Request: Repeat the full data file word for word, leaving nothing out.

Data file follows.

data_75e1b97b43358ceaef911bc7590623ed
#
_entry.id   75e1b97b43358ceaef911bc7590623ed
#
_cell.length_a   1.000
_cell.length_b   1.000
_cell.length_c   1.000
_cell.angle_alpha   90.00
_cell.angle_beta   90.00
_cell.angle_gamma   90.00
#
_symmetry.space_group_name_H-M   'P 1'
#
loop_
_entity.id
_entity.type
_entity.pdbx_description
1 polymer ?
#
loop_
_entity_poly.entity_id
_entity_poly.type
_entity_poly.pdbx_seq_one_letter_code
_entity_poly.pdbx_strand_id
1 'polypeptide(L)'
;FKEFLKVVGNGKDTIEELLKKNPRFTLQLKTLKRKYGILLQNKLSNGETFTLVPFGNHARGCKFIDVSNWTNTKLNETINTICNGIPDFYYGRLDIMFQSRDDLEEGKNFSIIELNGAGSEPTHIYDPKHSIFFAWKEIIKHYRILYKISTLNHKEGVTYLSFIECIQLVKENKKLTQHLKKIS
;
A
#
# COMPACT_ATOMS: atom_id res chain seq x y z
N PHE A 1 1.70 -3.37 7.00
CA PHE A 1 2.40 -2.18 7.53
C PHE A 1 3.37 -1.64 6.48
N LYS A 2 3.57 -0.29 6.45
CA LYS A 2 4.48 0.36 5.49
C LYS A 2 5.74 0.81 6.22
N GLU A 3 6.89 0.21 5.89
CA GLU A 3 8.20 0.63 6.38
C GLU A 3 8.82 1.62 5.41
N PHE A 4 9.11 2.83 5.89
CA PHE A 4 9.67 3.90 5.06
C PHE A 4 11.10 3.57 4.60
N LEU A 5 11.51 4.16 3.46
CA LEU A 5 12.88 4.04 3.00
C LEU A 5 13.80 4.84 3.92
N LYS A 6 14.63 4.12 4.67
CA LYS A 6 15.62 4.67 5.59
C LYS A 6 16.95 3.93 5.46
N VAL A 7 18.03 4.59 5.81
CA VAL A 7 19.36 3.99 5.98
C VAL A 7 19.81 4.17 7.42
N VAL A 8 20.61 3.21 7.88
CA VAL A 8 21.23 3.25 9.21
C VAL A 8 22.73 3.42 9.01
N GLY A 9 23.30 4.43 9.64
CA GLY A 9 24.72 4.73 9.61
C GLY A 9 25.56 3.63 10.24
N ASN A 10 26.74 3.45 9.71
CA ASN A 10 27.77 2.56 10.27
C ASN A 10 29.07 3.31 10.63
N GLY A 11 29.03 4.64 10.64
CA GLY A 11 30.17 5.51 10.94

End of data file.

data_75e1b97b43358ceaef911bc7590623ed
#
_entry.id   75e1b97b43358ceaef911bc7590623ed
#
_cell.length_a   1.000
_cell.length_b   1.000
_cell.length_c   1.000
_cell.angle_alpha   90.00
_cell.angle_beta   90.00
_cell.angle_gamma   90.00
#
_symmetry.space_group_name_H-M   'P 1'
#
loop_
_entity.id
_entity.type
_entity.pdbx_description
1 polymer ?
#
loop_
_entity_poly.entity_id
_entity_poly.type
_entity_poly.pdbx_seq_one_letter_code
_entity_poly.pdbx_strand_id
1 'polypeptide(L)'
;FKEFLKVVGNGKDTIEELLKKNPRFTLQLKTLKRKYGILLQNKLSNGETFTLVPFGNHARGCKFIDVSNWTNTKLNETINTICNGIPDFYYGRLDIMFQSRDDLEEGKNFSIIELNGAGSEPTHIYDPKHSIFFAWKEIIKHYRILYKISTLNHKEGVTYLSFIECIQLVKENKKLTQHLKKIS
;
A
#
# COMPACT_ATOMS: atom_id res chain seq x y z
N PHE A 1 1.70 -3.37 7.00
CA PHE A 1 2.40 -2.18 7.53
C PHE A 1 3.37 -1.64 6.48
N LYS A 2 3.57 -0.29 6.45
CA LYS A 2 4.48 0.36 5.49
C LYS A 2 5.74 0.81 6.22
N GLU A 3 6.89 0.21 5.89
CA GLU A 3 8.20 0.63 6.38
C GLU A 3 8.82 1.62 5.41
N PHE A 4 9.11 2.83 5.89
CA PHE A 4 9.67 3.90 5.06
C PHE A 4 11.10 3.57 4.60
N LEU A 5 11.51 4.16 3.46
CA LEU A 5 12.88 4.04 3.00
C LEU A 5 13.80 4.84 3.92
N LYS A 6 14.63 4.12 4.67
CA LYS A 6 15.62 4.67 5.59
C LYS A 6 16.95 3.93 5.46
N VAL A 7 18.03 4.59 5.81
CA VAL A 7 19.36 3.99 5.98
C VAL A 7 19.81 4.17 7.42
N VAL A 8 20.61 3.21 7.88
CA VAL A 8 21.23 3.25 9.21
C VAL A 8 22.73 3.42 9.01
N GLY A 9 23.30 4.43 9.64
CA GLY A 9 24.72 4.73 9.61
C GLY A 9 25.56 3.63 10.24
N ASN A 10 26.74 3.45 9.71
CA ASN A 10 27.77 2.56 10.27
C ASN A 10 29.07 3.31 10.63
N GLY A 11 29.03 4.64 10.64
CA GLY A 11 30.17 5.51 10.94